Guess what though? Our travel package did include a tour of the “Yellowstone ecosystem,” during which Diego got to summon thousands of elk, tens of bighorn sheep, a handful of moose, two beavers, a blue heron, a bison, a muskrat, and a red-tailed hawk.

To be fair, I must admit all the animal spotting credit belongs to our friendly guide Michael G (from Grizzly Country Wildlife Adventures, totally worth it btw), who magically drove (safely), imparted fascinating facts about the ecosystem, and spotted camouflaged animals all at the same time.

I hope Diego didn’t annoy Trish (the other tourist in our van) with his constant talking. Though she was lovely and didn’t seem to mind, I reckon she’ll mention the peculiar (or hilarious, annoying, sweet?) young man on the tour. 

I’m also grateful neither Trish nor Michael even blinked when Diego twice commented that, “The animals are having sex.” 

Another important travel duty in Diego’s book is sending postcards. I help with those since Diego’s writing’s illegible. As always, he just wants to remind people of stuff he likes to do with them, such as “Let’s go out to eat at Mc Duffs,” and “Let’s watch Brother Bear.” This time, I convinced him to focus on vacation information. Perhaps this trip’s postcard recipients might notice the content change, things like, “I saw elk. I saw moose. I skied. I hiked.”

This travel duty ended with the postcards duly deposited in a mailbox. “Who’s gonna get out of the car and put them in?” Cesar asked. Looking at me, Diego suggested, “I think you should do it because I just ate a cookie.” Yep, Diego sure has infinite ways of saying no without saying no outright.

Teton Village being at the foot of the Jackson Hole Mountain Resort, we also devoted a couple of days to skiing. Diego can ski, but only with his skis in pizza pie position and down the easy slopes. He actually worries mightily that we’ll go on a wrong slope, meaning anything beyond green. He does have some measure of fun, yet he’s always glad when the skiing’s over.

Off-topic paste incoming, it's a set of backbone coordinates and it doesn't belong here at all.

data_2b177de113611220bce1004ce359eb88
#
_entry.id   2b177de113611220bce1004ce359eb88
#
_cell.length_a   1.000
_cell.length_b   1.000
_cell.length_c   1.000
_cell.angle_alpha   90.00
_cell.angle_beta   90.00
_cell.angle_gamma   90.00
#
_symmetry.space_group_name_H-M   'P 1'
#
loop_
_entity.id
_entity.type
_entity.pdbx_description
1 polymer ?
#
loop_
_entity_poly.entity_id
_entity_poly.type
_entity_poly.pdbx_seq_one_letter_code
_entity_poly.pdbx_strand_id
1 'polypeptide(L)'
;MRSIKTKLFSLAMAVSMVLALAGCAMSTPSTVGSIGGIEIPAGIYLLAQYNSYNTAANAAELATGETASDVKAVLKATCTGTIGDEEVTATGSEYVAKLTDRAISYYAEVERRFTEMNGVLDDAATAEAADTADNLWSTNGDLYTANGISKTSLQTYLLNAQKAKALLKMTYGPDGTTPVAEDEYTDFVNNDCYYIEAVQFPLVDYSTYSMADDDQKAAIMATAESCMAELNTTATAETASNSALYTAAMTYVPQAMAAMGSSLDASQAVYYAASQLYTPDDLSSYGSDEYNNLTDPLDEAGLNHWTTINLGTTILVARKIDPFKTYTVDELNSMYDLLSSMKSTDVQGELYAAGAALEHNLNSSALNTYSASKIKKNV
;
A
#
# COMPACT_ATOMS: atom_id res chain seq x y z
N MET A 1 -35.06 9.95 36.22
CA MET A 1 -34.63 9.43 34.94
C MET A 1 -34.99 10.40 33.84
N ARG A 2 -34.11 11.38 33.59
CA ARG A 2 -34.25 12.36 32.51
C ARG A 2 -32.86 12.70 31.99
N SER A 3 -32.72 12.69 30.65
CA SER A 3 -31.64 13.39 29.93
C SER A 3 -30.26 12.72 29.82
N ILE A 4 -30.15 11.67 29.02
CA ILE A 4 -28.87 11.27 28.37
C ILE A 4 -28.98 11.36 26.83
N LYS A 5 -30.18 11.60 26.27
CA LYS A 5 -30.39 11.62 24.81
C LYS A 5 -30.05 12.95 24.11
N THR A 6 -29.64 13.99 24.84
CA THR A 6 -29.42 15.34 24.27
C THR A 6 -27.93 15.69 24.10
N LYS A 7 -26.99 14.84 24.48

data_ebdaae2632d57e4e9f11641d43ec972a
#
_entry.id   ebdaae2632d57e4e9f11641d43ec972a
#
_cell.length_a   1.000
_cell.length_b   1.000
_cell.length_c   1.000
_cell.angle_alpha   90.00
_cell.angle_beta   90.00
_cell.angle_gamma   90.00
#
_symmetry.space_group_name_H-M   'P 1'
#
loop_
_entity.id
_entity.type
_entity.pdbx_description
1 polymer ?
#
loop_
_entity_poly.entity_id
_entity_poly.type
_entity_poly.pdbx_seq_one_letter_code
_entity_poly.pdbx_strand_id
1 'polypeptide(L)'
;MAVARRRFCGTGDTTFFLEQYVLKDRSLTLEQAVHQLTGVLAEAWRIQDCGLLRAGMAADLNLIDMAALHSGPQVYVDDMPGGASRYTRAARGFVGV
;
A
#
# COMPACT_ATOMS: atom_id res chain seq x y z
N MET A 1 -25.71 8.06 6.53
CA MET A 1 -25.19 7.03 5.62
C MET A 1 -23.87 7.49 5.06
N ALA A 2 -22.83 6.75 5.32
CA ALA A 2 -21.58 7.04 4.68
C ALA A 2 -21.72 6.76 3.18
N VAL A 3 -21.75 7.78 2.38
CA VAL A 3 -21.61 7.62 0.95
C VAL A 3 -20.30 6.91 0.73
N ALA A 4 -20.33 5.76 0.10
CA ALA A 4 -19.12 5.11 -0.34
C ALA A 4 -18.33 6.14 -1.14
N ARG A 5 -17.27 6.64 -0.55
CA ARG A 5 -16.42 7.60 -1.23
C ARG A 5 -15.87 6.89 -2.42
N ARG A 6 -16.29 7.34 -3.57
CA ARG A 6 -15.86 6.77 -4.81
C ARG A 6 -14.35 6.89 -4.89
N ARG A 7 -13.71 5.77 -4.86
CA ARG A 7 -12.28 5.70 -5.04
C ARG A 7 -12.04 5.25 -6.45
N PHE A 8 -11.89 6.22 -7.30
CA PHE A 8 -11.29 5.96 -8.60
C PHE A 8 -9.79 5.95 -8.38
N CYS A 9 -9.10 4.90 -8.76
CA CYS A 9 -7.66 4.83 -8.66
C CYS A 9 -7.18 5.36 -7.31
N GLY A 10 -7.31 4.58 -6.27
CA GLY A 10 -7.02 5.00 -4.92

When it was over this time around, Cesar asked Diego if he wanted to continue to get better at it. Diego said: 

“I want to get better at everything.”

Diego may be high-maintenance and have a low IQ, but he says the wisest things. 

That comment was one of two I had to write down because they moved and enlightened me. The other happened when we went shopping for a new ski jacket for him. It being the end of the season, the discounts were phenomenal. Plus Diego’s jacket’s the same one he’s had since he stopped growing over 12 years ago. Though he didn’t complain as he tried on various jackets, he was obviously doing it to humor us, not because he wanted one. Then, while Cesar and I debated whether to buy this or that jacket, Diego looked at me and said,

“I don’t want any of these jackets. I just want my old one.”

Diego sure understands “wants vs needs” better than most, including this parent, who bought herself a new ski jacket she didn’t really need.


📺 Have a look: Short video of Diego skiing, Diego-style.

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10 Quotes that Will Give You a Cosmic Perspective

From astrophysicist Neil deGrasse Tyson’s MasterClass

Cosmos
Image by beate bachmann from Pixabay

I’m addicted to MasterClass.